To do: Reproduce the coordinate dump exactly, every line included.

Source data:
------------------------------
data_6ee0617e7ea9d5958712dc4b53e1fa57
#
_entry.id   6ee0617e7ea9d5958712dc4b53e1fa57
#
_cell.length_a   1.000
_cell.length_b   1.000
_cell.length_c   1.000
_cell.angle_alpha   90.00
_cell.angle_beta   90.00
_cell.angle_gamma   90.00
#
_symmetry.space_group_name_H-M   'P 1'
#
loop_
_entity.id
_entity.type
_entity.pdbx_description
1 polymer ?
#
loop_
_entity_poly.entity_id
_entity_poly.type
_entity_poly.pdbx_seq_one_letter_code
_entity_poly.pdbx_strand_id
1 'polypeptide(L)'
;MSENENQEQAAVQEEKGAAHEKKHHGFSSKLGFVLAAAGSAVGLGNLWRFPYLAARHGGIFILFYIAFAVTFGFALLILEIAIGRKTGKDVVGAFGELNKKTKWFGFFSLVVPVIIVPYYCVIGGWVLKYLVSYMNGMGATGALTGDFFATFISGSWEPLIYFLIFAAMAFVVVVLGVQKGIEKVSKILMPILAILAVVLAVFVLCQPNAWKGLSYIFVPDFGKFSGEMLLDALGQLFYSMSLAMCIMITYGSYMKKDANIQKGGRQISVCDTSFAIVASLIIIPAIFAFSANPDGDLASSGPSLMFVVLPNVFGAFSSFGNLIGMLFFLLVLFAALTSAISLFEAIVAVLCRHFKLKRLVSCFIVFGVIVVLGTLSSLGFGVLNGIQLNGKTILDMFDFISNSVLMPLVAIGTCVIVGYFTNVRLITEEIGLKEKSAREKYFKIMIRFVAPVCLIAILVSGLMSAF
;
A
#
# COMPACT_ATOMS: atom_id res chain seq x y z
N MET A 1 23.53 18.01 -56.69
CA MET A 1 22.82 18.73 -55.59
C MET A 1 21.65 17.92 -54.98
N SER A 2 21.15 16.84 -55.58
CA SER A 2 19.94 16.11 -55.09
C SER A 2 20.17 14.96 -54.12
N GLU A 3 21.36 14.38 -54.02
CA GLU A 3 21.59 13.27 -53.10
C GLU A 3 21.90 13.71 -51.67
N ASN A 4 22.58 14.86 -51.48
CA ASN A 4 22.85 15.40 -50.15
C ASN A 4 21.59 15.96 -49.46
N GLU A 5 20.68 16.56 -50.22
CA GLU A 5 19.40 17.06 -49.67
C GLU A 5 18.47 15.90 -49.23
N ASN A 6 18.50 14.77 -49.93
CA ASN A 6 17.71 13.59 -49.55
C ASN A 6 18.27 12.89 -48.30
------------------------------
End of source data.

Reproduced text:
data_6ee0617e7ea9d5958712dc4b53e1fa57
#
_entry.id   6ee0617e7ea9d5958712dc4b53e1fa57
#
_cell.length_a   1.000
_cell.length_b   1.000
_cell.length_c   1.000
_cell.angle_alpha   90.00
_cell.angle_beta   90.00
_cell.angle_gamma   90.00
#
_symmetry.space_group_name_H-M   'P 1'
#
loop_
_entity.id
_entity.type
_entity.pdbx_description
1 polymer ?
#
loop_
_entity_poly.entity_id
_entity_poly.type
_entity_poly.pdbx_seq_one_letter_code
_entity_poly.pdbx_strand_id
1 'polypeptide(L)'
;MSENENQEQAAVQEEKGAAHEKKHHGFSSKLGFVLAAAGSAVGLGNLWRFPYLAARHGGIFILFYIAFAVTFGFALLILEIAIGRKTGKDVVGAFGELNKKTKWFGFFSLVVPVIIVPYYCVIGGWVLKYLVSYMNGMGATGALTGDFFATFISGSWEPLIYFLIFAAMAFVVVVLGVQKGIEKVSKILMPILAILAVVLAVFVLCQPNAWKGLSYIFVPDFGKFSGEMLLDALGQLFYSMSLAMCIMITYGSYMKKDANIQKGGRQISVCDTSFAIVASLIIIPAIFAFSANPDGDLASSGPSLMFVVLPNVFGAFSSFGNLIGMLFFLLVLFAALTSAISLFEAIVAVLCRHFKLKRLVSCFIVFGVIVVLGTLSSLGFGVLNGIQLNGKTILDMFDFISNSVLMPLVAIGTCVIVGYFTNVRLITEEIGLKEKSAREKYFKIMIRFVAPVCLIAILVSGLMSAF
;
A
#
# COMPACT_ATOMS: atom_id res chain seq x y z
N MET A 1 23.53 18.01 -56.69
CA MET A 1 22.82 18.73 -55.59
C MET A 1 21.65 17.92 -54.98
N SER A 2 21.15 16.84 -55.58
CA SER A 2 19.94 16.11 -55.09
C SER A 2 20.17 14.96 -54.12
N GLU A 3 21.36 14.38 -54.02
CA GLU A 3 21.59 13.27 -53.10
C GLU A 3 21.90 13.71 -51.67
N ASN A 4 22.58 14.86 -51.48
CA ASN A 4 22.85 15.40 -50.15
C ASN A 4 21.59 15.96 -49.46
N GLU A 5 20.68 16.56 -50.22
CA GLU A 5 19.40 17.06 -49.67
C GLU A 5 18.47 15.90 -49.23
N ASN A 6 18.50 14.77 -49.93
CA ASN A 6 17.71 13.59 -49.55
C ASN A 6 18.27 12.89 -48.30